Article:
• Have an electrician check the house’s electrical system before turning the power on again.
  • If the house has been closed up for several days, enter briefly to open doors and windows to let the house air out for awhile (at least 30 minutes) before you stay for any length of time.
  • If your home has been flooded and has been closed up for several days, presume your home has been contaminated with mold. (See Protect Yourself from Mold.)
  • If your home has been flooded, it also may be contaminated with sewage. (See After a Hurricane or Flood: Cleanup of Flood Water.)

Read More about what the CDC says about Flood Damage.

Flooding Due to Hurricane Sandy

Hurricane Sandy Evacuees In Flooded New Jersey Towns Describe Fast-Rising Water

MOONACHIE, N.J. –- The first signs of trouble were the car alarms: Dozens of them, all going off at once, just after midnight at Hurricane Sandy’s peak.

Then it was the smell of gasoline.

Jeanette Capers peered out her window to see floodwaters engulfing cars parked on the streets, causing oil and gas to seep out. Neighbors were screaming, some trying frantically to move cars to higher ground in advance of the cascade of fast-rising water.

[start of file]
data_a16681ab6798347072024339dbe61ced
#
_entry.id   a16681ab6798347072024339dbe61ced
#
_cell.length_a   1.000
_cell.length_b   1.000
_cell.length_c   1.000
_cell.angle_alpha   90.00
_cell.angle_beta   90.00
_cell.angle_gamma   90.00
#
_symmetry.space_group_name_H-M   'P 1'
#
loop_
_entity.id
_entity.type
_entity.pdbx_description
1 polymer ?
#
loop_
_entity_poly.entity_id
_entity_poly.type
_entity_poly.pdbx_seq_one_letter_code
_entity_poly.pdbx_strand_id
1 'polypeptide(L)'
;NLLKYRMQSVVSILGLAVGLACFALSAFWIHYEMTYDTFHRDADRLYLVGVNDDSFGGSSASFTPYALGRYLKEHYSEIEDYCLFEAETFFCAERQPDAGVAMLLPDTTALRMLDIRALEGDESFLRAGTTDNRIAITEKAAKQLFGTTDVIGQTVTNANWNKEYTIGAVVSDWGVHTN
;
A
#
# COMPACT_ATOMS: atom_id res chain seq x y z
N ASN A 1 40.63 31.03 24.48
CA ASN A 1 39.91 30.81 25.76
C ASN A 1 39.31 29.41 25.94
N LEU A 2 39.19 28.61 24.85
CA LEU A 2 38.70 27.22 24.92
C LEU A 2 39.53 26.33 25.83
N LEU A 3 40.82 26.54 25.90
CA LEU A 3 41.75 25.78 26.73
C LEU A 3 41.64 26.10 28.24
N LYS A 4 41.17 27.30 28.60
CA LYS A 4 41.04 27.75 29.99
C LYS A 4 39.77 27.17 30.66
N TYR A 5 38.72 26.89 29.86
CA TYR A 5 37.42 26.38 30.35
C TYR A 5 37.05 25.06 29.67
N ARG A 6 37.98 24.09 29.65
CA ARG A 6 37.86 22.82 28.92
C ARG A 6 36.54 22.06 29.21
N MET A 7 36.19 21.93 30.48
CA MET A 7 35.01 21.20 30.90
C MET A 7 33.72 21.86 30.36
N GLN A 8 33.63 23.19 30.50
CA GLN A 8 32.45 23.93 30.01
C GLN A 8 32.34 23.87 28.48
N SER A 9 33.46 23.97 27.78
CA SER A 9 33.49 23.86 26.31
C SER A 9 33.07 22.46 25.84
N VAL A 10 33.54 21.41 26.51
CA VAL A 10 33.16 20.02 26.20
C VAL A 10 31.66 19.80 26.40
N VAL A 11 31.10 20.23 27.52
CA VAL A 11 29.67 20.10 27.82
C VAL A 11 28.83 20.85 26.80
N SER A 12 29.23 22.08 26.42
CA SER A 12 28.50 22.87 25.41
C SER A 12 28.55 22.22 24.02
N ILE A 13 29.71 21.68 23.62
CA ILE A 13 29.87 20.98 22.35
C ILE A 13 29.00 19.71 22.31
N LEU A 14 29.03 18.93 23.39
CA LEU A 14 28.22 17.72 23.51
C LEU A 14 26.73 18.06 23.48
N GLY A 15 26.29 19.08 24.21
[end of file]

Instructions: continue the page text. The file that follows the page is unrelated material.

Derek Ciaschi ran shirtless into the waters and successfully moved his vehicle up the hill. But by that time, the water was chest-high, and the current was too strong for him to return home.

“Nobody saw it coming,” Ciaschi said.

Read More about the Flooding from Hurricane Sandy.

Why is mold a health concern?

Indoor mold can trigger allergies or allergy-like symptoms affecting the upper respiratory system. Although other, more serious problems may occur if people are exposed to very high levels of mold, the most common complaints are:

  • nasal and sinus congestion
  • cough
  • wheeze/breathing difficulties
  • sore throat
  • skin and eye irritation
  • upper respiratory infections (including sinus infections)

The effect of mold on different people can vary widely. However, long-term exposure to high levels from indoor mold growth can eventually be unhealthy for anyone. The following groups of people may be at greater risk than others:

  • infants, children and the elderly
  • individuals with respiratory conditions or sensitivities such as severe indoor allergies and asthma
  • persons with weakened immune systems (for example, people with HIV infection, chemotherapy patients, organ transplant recipients)

MDH recommends that you consult a medical professional if you feel your health is being affected by a moldy environment.

In addition to health complaints, mold damages building materials, goods, or furnishings when it grows on them. Mold growth and moisture may eventually compromise the building’s structural integrity. Because of potential health concerns and damage to property, molds should not be allowed to grow and multiply indoors.

Read More on the risks of mold from the Minnesota Department of Health.